water and to Spring Garden, and there walked, and supped, and staid late,
and with much pleasure, and to bed.  The weather excessive hot, so as we
were forced to lie in two beds, and I only with a sheet and rug, which is
colder than ever I remember I could bear.

18th.  At the office all the morning.  At noon dined at home and Creed
with me, who I do really begin to hate, and do use him with some
reservedness.  Here was also my old acquaintance, Will Swan, to see me,
who continues a factious fanatick still, and I do use him civilly, in
expectation that those fellows may grow great again.  Thence to the
office, and then with my wife to the 'Change and Unthanke's, after having
been at Cooper's and sat there for her picture, which will be a noble
picture, but yet I think not so like as Hales's is.  So home and to my
office, and then to walk in the garden, and home to supper and to bed.
They say the King of France is making a war again, in Flanders, with the
King of Spain; the King of Spain refusing to give him all that he says was
promised him in the treaty.  Creed told me this day how when the King was
at my Lord Cornwallis's when he went last to Newmarket, that being there
on a Sunday, the Duke of Buckingham did in the afternoon to please the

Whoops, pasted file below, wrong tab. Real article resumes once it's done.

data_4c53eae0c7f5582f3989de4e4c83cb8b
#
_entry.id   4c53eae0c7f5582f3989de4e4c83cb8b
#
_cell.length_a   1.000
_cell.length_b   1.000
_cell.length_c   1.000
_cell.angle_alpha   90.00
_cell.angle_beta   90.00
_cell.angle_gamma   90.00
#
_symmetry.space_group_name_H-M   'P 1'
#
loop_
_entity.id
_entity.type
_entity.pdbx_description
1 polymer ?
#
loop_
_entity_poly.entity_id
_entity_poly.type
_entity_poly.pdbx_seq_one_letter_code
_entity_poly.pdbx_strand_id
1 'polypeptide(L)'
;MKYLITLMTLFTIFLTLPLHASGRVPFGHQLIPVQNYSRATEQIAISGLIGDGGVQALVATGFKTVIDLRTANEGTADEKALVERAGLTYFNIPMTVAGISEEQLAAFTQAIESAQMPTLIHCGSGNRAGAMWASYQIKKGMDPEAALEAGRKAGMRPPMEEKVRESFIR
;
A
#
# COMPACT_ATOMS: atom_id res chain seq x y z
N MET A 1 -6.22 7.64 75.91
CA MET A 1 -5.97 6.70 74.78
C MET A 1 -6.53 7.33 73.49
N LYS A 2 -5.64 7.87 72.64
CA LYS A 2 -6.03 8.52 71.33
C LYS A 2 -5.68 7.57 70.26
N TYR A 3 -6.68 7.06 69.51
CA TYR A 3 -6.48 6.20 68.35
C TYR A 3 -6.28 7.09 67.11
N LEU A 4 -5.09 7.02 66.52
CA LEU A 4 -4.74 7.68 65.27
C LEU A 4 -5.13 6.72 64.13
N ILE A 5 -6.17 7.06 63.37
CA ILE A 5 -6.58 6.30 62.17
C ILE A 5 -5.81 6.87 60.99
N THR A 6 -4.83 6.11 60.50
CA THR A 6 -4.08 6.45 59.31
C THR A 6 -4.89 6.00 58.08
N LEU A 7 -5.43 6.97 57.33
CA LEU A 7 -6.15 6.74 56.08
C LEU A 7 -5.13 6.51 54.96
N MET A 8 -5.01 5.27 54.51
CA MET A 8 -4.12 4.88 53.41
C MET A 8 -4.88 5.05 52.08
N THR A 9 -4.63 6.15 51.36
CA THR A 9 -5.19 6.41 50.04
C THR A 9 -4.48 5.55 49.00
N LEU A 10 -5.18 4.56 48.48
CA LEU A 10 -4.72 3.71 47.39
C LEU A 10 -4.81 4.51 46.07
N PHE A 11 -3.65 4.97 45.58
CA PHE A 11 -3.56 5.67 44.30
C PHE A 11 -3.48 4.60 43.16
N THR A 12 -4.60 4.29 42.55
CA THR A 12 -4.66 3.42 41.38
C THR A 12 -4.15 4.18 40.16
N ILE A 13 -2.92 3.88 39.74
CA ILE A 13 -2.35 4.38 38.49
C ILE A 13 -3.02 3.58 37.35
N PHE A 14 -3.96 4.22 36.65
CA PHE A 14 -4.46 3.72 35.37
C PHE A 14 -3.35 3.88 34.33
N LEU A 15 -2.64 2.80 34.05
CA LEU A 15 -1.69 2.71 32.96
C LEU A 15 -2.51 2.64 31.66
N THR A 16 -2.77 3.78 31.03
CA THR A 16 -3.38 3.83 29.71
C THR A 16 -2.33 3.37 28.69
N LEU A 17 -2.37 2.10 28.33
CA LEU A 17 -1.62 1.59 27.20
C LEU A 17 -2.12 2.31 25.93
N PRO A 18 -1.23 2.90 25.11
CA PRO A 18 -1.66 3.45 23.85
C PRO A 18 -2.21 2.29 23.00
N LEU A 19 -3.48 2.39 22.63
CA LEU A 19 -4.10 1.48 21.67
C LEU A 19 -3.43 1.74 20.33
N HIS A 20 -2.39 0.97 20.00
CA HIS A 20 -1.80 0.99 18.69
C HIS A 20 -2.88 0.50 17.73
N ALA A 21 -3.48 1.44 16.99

King make a bawdy sermon to him out of Canticles, and that my Lord
Cornwallis did endeavour to get the King a whore, and that must be a
pretty girl the daughter of the parson of the place, but that she did get
away, and leaped off of some place and killed herself, which if true is
very sad.

19th (Lord's day).  Up, and to my chamber, and there I up and down in the
house spent the morning getting things ready against noon, when come Mr.
Cooper, Hales, Harris, Mr. Butler, that wrote Hudibras, and Mr. Cooper's
cozen Jacke; and by and by comes Mr. Reeves and his wife, whom I never saw
before: and there we dined: a good dinner, and company that pleased me
mightily, being all eminent men in their way.  Spent all the afternoon in
talk and mirth, and in the evening parted, and then my wife and I to walk
in the garden, and so home to supper, Mrs. Turner and husband and daughter
with us, and then to bed.

20th.  Up, and to the office, where Mrs. Daniel comes.  .  .  .  All the
morning at the office.  Dined at home, then with Mr. Colvill to the new
Excise Office in Aldersgate Street, and thence back to the Old Exchange,
to see a very noble fine lady I spied as I went through, in coming; and